State and local governments are looking to tax digital platforms like streaming subscriptions and cloud computing to make up for hundreds of millions of dollars or more in lost revenue caused by the decline in DVD and CD sales in recent years, according to a recent report by The Wall Street Journal.
Tennessee started applying its 7 percent sales tax to software and digital games accessed remotely last month. Chicago is one of the first cities to implement what has been referred to as a "cloud tax" or "Netflix tax." The city plans to levy a 9 percent tax on streaming and cloud computing services used by consumers in the coming months, as it has extended the deadline for companies to comply with the new tax to the start of next year and new exemptions are being discussed.
However, this initiative has proven to be much more complicated than just passing a new tax law. That's because items like DVDs and CDs are tangible goods on which a sales tax can be levied. But many argue that a streaming service, such as Netflix, doesn't quite fit into that category because it is exactly that — a service, which is an obstacle Vermont and Idaho ran into when they attempted to pass similar taxes. Idaho also passed a law earlier this year exempting streaming services from sales tax because consumers do not get "a permanent right to the content," according to WSJ.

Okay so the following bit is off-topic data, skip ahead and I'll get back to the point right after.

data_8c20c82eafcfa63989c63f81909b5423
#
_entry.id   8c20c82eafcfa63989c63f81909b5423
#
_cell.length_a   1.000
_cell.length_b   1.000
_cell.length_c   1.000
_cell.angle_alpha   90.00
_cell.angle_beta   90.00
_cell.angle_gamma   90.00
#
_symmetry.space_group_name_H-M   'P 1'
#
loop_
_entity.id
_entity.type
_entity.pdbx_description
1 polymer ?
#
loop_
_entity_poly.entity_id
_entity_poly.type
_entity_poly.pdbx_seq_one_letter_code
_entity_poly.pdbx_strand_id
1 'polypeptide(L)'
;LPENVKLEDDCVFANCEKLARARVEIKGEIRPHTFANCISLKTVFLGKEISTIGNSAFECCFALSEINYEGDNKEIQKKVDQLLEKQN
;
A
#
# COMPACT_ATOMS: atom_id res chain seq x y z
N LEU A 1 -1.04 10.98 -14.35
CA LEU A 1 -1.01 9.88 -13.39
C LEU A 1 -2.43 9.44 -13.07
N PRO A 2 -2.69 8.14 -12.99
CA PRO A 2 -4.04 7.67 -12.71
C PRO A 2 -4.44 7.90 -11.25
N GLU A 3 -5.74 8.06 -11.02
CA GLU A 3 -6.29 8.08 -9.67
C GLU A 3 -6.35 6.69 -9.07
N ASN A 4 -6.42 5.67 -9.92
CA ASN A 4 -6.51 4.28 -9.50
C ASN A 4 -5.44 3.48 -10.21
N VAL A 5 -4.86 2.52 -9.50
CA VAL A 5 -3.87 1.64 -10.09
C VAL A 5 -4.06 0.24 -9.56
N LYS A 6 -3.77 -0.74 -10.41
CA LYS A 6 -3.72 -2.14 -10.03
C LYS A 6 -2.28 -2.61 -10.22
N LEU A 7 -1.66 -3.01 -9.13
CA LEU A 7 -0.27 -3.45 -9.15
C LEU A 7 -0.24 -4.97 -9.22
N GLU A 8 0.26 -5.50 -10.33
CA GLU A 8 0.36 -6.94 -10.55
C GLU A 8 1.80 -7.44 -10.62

It's unclear exactly how much tax revenue states have lost as consumers turn to digital technologies for their entertainment because states don't typically track tax collections for individual items. However, states have likely lost hundreds of millions of dollars a year in tax revenue from the sale of DVDs, CDs and video games, all three of which have had declining sales over the past decade, according to WSJ. Cloud computing is also a growing industry expected to reach $115 billion in the U.S. next year, according to Gartner as reported by WSJ, and states are also looking into taxing this area in the future.